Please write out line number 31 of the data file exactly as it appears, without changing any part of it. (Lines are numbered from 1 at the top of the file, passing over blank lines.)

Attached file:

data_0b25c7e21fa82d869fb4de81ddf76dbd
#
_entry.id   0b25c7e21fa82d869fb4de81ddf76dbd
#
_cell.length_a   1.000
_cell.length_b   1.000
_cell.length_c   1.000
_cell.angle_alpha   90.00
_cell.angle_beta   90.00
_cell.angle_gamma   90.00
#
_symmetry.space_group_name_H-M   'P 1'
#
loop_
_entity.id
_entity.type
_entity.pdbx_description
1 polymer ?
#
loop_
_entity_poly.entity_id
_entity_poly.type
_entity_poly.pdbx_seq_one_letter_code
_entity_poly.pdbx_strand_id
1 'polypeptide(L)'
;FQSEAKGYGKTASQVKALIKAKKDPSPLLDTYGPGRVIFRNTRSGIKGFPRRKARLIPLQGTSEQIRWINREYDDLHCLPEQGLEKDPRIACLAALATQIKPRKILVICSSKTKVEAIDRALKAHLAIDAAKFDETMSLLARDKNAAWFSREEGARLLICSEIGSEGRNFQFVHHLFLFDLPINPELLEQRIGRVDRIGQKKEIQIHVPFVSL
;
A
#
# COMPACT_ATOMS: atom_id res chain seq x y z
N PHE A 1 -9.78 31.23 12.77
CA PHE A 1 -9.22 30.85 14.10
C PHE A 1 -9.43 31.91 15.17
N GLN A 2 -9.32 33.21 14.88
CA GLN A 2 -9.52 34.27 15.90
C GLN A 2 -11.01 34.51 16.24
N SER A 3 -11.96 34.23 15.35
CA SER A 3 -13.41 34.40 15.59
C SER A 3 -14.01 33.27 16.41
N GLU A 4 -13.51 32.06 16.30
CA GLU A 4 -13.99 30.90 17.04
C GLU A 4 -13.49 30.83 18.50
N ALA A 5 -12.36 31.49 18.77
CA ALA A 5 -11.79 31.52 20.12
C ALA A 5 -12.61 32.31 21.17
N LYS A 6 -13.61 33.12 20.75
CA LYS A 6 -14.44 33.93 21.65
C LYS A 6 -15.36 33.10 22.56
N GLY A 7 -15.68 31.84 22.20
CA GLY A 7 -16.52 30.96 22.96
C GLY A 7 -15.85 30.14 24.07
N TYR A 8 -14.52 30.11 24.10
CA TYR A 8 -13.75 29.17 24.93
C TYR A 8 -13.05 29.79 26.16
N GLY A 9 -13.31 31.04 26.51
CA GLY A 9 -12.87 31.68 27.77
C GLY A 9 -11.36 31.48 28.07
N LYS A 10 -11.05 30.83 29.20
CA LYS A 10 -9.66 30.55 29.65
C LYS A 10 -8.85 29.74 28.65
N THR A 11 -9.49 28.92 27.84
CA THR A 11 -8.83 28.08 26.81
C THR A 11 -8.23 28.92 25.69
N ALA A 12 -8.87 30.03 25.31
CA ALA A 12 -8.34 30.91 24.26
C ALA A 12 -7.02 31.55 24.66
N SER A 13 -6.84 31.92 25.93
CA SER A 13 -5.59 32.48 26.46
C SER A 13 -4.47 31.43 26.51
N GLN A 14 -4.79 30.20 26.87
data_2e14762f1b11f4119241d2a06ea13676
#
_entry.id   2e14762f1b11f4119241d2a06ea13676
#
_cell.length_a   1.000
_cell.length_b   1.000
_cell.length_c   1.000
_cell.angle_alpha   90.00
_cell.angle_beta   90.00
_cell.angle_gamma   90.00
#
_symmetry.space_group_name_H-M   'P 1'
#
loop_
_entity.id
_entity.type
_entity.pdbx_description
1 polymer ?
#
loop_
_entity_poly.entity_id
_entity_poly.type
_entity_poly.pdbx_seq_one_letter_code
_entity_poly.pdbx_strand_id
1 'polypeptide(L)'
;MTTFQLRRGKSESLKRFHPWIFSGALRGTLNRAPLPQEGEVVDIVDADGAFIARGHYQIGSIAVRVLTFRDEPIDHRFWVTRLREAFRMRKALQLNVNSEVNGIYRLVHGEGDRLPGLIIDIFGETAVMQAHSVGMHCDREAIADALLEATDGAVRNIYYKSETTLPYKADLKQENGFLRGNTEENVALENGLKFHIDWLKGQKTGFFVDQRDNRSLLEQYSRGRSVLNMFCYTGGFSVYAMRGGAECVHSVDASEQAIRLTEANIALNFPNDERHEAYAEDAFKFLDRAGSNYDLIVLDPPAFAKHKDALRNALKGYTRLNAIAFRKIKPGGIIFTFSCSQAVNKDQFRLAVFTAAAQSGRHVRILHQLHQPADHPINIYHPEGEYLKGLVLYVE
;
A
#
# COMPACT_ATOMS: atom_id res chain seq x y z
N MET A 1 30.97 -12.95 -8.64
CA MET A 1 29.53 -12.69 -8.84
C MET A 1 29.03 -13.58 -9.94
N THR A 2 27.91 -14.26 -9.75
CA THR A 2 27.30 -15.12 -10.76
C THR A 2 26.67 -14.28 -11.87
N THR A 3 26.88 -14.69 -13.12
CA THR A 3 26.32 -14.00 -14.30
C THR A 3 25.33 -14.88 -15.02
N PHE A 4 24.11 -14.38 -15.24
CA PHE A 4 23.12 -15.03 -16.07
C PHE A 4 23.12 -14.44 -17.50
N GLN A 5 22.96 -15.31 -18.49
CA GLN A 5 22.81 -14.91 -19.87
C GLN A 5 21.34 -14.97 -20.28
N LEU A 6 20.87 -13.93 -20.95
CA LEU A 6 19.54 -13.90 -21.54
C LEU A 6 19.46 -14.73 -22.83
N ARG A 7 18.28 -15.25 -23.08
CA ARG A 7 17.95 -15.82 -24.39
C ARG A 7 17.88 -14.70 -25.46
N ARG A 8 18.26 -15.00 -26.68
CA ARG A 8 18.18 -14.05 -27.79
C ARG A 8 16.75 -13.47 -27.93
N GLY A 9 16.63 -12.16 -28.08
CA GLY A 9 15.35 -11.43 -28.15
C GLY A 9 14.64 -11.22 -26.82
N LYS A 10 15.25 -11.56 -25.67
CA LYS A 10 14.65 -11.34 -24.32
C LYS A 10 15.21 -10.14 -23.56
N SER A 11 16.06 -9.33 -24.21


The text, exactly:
N PHE A 1 -9.78 31.23 12.77